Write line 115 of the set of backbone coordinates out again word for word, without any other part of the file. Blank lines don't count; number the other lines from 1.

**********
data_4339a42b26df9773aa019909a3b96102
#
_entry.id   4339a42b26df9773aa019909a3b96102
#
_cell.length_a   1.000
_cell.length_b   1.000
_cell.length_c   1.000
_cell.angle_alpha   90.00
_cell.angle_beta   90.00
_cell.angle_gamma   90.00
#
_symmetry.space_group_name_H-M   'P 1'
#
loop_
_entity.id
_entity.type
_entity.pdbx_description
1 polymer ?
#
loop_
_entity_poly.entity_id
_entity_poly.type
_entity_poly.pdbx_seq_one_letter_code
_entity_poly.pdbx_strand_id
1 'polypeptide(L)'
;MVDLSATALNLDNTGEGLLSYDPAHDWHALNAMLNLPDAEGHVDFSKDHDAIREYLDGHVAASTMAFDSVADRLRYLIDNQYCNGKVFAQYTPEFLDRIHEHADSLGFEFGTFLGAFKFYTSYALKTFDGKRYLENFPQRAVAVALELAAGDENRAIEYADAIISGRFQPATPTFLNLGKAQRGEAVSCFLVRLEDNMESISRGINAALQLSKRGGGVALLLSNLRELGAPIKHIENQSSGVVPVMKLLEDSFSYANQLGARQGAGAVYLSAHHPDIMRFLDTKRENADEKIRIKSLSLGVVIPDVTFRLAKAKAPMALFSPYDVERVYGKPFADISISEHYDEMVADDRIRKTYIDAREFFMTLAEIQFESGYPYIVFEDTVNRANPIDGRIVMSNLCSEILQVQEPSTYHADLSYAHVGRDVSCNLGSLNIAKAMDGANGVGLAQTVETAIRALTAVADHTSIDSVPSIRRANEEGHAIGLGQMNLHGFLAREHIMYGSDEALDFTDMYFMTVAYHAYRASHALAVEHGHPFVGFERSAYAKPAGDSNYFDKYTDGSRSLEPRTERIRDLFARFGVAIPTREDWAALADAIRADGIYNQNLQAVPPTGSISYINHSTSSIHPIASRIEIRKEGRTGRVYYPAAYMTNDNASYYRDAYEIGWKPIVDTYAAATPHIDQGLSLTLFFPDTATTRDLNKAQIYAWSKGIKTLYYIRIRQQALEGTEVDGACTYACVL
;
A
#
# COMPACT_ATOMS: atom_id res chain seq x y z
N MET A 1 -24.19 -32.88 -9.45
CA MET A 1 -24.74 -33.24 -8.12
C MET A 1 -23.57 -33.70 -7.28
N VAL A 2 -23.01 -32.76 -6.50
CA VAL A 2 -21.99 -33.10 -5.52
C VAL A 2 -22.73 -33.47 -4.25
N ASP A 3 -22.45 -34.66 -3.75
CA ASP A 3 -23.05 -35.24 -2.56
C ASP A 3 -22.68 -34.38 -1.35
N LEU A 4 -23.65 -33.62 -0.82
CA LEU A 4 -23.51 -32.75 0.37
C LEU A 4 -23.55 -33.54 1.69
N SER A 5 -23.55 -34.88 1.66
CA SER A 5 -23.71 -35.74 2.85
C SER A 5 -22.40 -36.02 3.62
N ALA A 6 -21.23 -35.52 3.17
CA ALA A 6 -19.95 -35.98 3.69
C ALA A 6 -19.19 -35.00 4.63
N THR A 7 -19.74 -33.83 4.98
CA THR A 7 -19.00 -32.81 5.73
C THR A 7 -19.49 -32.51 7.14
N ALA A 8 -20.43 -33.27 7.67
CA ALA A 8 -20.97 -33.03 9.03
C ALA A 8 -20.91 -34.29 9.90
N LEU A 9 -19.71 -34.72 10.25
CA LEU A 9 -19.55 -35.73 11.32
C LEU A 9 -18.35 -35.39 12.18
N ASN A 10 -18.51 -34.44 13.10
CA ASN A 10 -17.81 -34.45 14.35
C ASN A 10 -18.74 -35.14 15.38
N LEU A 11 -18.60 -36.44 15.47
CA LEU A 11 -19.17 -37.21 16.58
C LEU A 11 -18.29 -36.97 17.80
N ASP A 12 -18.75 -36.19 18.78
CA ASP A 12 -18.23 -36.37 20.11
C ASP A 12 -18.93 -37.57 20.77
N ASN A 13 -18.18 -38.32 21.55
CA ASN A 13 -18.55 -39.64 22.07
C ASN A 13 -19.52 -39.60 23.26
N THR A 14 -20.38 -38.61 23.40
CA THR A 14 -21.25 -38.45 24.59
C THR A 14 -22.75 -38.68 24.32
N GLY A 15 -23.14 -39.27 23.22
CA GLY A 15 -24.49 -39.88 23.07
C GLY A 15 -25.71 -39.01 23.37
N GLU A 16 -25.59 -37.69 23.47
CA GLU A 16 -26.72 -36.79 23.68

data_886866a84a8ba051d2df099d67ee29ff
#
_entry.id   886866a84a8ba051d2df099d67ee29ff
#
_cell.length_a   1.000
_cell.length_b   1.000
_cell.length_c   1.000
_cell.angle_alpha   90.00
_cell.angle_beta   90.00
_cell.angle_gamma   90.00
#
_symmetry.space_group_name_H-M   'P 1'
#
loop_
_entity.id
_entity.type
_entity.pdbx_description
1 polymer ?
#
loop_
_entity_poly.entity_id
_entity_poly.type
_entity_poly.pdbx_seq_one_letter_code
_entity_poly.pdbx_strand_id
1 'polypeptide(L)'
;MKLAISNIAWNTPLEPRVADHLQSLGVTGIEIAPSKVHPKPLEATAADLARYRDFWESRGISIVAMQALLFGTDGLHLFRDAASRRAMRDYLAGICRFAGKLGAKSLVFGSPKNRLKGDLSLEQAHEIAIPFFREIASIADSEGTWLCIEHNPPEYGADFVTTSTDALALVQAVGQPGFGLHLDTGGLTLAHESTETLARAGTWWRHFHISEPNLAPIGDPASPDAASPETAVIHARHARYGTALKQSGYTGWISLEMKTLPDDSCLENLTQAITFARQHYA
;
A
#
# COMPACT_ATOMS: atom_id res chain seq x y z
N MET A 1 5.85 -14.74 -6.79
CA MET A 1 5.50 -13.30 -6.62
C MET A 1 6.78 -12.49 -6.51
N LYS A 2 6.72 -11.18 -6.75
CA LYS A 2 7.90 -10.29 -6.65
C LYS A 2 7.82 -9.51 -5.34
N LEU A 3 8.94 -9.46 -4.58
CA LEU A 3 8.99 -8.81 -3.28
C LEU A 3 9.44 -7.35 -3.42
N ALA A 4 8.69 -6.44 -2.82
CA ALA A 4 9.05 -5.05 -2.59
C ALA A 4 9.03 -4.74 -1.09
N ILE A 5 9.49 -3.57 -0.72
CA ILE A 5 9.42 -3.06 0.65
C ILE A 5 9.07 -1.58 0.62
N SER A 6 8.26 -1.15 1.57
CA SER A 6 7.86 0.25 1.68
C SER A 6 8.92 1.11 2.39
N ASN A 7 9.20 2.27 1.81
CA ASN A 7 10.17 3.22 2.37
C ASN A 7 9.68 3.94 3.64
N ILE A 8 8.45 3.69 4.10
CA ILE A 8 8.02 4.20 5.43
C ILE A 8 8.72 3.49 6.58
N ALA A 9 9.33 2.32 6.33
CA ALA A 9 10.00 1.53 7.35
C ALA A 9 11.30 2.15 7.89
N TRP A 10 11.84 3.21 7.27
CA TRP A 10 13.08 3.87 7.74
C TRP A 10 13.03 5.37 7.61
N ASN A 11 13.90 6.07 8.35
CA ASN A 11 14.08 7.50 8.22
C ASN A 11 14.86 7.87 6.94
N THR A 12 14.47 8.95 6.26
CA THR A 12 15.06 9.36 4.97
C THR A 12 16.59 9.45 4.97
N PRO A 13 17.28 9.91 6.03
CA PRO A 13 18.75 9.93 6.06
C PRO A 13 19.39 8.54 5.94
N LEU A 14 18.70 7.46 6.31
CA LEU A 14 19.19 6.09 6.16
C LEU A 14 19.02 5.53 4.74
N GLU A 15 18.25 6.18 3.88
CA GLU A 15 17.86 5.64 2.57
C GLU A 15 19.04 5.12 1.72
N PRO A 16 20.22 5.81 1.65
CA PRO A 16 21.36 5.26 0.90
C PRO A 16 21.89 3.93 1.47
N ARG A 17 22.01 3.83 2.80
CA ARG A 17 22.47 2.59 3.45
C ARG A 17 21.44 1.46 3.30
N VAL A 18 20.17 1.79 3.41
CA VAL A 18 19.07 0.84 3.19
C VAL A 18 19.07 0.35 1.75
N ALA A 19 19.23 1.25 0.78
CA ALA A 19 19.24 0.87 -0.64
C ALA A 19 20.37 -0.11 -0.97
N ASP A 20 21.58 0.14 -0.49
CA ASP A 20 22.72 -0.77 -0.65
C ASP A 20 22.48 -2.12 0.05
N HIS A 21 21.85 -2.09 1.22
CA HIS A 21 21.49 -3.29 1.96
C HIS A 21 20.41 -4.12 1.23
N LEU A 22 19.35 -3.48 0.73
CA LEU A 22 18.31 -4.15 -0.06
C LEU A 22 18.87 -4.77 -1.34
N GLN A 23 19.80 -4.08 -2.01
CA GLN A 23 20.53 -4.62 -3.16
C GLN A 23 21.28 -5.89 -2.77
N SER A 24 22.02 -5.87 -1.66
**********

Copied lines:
CA LEU A 3 8.99 -8.81 -3.28